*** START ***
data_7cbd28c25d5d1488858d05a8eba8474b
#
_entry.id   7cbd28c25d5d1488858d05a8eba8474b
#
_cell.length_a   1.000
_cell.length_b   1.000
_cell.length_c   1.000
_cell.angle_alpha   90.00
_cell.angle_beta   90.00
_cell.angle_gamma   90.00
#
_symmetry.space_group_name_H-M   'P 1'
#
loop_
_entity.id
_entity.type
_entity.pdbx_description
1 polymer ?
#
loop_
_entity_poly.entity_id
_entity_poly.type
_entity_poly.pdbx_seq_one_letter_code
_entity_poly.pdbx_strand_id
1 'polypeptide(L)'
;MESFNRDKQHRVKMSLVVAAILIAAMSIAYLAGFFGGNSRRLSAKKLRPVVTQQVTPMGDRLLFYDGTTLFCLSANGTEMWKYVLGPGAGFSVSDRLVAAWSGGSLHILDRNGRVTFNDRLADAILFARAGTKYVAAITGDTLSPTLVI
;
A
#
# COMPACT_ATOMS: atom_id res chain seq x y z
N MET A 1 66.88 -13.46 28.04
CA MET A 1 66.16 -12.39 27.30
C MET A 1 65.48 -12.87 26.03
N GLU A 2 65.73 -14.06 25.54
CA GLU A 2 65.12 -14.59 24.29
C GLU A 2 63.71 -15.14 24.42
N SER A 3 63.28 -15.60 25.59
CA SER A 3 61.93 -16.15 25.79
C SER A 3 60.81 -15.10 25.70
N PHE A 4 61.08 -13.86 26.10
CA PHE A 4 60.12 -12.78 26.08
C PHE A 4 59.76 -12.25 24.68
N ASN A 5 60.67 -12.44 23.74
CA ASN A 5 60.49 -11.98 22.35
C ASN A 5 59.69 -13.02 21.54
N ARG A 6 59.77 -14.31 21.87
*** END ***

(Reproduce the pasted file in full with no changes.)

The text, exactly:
data_7cbd28c25d5d1488858d05a8eba8474b
#
_entry.id   7cbd28c25d5d1488858d05a8eba8474b
#
_cell.length_a   1.000
_cell.length_b   1.000
_cell.length_c   1.000
_cell.angle_alpha   90.00
_cell.angle_beta   90.00
_cell.angle_gamma   90.00
#
_symmetry.space_group_name_H-M   'P 1'
#
loop_
_entity.id
_entity.type
_entity.pdbx_description
1 polymer ?
#
loop_
_entity_poly.entity_id
_entity_poly.type
_entity_poly.pdbx_seq_one_letter_code
_entity_poly.pdbx_strand_id
1 'polypeptide(L)'
;MESFNRDKQHRVKMSLVVAAILIAAMSIAYLAGFFGGNSRRLSAKKLRPVVTQQVTPMGDRLLFYDGTTLFCLSANGTEMWKYVLGPGAGFSVSDRLVAAWSGGSLHILDRNGRVTFNDRLADAILFARAGTKYVAAITGDTLSPTLVI
;
A
#
# COMPACT_ATOMS: atom_id res chain seq x y z
N MET A 1 66.88 -13.46 28.04
CA MET A 1 66.16 -12.39 27.30
C MET A 1 65.48 -12.87 26.03
N GLU A 2 65.73 -14.06 25.54
CA GLU A 2 65.12 -14.59 24.29
C GLU A 2 63.71 -15.14 24.42
N SER A 3 63.28 -15.60 25.59
CA SER A 3 61.93 -16.15 25.79
C SER A 3 60.81 -15.10 25.70
N PHE A 4 61.08 -13.86 26.10
CA PHE A 4 60.12 -12.78 26.08
C PHE A 4 59.76 -12.25 24.68
N ASN A 5 60.67 -12.44 23.74
CA ASN A 5 60.49 -11.98 22.35
C ASN A 5 59.69 -13.02 21.54
N ARG A 6 59.77 -14.31 21.87